RICHBURG, S.C. Right there, front and center in the crowd scene, was a guy straight out of central casting for 1963.
Liberty coveralls; boots with heels worn down on the sides, covered in red clay; battered fedora, sour face shaking back and forth, side to side; a wordless "No!" watching a black man get a trophy for winning a car race.
All for show.
True for the most part, unfortunately, in 1963, but filmed these past few days at I-77 Speedway in Richburg in Chester County.
It is the movies. The disdain is fake. Hollywood is the only place for hate, anymore.
The head shaker is a white guy named Ray Stillwell from Lowrys, on the other side of Chester, in his first movie role ever. When the take was over, Stillwell and Charles F. Porter, the actor portraying legendary black race car driver Wendell Scott, chatted and laughed like old buddies.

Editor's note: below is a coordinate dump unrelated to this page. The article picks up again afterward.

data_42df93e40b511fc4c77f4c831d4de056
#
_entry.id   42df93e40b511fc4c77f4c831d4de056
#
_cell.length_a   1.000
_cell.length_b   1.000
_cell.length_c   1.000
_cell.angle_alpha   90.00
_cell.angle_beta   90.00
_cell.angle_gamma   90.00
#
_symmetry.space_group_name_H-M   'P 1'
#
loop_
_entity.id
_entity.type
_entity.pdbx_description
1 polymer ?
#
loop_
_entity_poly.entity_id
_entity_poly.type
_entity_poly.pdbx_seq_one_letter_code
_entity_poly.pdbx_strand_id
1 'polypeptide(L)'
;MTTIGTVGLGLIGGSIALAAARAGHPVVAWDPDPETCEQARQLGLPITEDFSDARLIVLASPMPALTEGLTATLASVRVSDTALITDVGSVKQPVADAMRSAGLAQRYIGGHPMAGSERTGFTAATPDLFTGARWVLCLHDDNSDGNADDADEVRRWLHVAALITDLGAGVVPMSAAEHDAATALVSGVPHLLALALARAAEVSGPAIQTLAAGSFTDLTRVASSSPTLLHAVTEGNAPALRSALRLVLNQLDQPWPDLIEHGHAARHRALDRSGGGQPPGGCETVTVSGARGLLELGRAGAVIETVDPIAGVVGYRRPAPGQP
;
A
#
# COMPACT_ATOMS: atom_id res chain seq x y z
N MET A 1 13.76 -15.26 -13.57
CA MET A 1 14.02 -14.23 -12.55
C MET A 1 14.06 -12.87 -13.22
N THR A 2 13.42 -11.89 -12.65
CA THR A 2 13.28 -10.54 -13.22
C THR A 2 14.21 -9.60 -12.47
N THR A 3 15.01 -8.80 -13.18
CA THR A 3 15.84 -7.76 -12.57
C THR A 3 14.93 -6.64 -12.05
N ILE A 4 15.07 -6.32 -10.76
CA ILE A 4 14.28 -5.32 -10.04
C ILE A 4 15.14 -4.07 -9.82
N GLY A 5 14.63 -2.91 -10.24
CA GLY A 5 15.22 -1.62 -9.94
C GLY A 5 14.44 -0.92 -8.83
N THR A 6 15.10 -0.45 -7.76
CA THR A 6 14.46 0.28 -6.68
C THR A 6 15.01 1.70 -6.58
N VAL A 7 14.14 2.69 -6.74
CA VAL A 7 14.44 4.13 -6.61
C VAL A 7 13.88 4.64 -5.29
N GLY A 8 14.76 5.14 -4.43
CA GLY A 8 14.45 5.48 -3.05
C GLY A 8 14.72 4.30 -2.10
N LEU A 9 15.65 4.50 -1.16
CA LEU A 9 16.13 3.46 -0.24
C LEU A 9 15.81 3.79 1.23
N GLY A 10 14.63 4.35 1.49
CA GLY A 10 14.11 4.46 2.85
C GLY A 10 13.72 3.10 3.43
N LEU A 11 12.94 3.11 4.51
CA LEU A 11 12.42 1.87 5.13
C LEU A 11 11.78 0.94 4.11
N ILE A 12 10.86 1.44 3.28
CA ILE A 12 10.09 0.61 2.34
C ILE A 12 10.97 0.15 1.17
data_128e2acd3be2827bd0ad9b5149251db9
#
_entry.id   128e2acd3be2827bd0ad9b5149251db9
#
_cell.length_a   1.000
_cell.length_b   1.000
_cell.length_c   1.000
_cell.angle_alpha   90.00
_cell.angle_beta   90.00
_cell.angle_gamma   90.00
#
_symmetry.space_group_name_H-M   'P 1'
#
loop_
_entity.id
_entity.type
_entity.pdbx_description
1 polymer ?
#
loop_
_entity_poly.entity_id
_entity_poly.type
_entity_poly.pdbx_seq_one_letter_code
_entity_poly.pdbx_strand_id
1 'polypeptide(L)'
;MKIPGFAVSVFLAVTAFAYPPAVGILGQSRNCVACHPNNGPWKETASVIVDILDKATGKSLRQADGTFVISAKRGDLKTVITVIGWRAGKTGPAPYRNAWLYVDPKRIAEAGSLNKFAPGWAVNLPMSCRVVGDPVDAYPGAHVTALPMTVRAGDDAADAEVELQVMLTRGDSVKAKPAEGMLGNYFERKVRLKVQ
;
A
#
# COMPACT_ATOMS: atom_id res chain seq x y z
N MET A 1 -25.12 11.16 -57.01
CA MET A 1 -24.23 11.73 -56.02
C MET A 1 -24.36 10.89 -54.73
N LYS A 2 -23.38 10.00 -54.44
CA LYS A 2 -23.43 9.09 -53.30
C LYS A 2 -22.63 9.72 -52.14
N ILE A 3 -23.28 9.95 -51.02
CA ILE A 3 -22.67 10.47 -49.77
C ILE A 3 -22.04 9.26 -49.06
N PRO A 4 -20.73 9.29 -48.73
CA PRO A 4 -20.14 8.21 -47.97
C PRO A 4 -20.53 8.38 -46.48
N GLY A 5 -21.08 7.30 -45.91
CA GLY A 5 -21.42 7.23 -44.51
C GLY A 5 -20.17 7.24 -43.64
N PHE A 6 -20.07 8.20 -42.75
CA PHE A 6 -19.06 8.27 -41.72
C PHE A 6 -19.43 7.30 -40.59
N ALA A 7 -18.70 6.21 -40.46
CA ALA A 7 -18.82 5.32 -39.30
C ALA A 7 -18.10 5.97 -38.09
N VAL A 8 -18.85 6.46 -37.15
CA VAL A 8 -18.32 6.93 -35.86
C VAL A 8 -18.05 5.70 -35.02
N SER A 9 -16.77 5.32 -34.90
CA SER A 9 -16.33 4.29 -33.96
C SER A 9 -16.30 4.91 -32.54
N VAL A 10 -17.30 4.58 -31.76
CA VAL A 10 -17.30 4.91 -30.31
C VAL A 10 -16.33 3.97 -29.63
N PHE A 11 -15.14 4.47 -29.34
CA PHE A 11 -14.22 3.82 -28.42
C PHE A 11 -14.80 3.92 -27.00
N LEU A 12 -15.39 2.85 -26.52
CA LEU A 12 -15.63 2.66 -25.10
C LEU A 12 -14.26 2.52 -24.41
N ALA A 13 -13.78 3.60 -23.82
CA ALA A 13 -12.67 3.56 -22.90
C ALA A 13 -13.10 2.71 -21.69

NASCAR Media Group, Max Siegel and ESPN are teaming up on this racing movie about cars on the hard-charging, fender-scraping, knuckle-busting hard red clay dirt tracks of 1963 and before.
The movie is about another race, too - the race of the driver. That driver back then was Scott, the first black NASCAR driver and race winner.
Chester's speedway was turned into Jacksonville's Speedway Park in Florida, where Scott won his sole race - but only after the victory was given to another driver.
That is all true, and part of the movie that will air on ESPN in February 2011 as part of Black History Month.
Extra Carl Simpson of Bedford, Va., formerly of Rock Hill, knows it to be true because he lived it. He was a friend and fellow driver with Scott, so close that he was a pallbearer at Scott's funeral in 1990.
"He put his own carburetor on my car and I won my first race with it," Simpson said. "Seventy-five dollars. I still have the envelope it came in."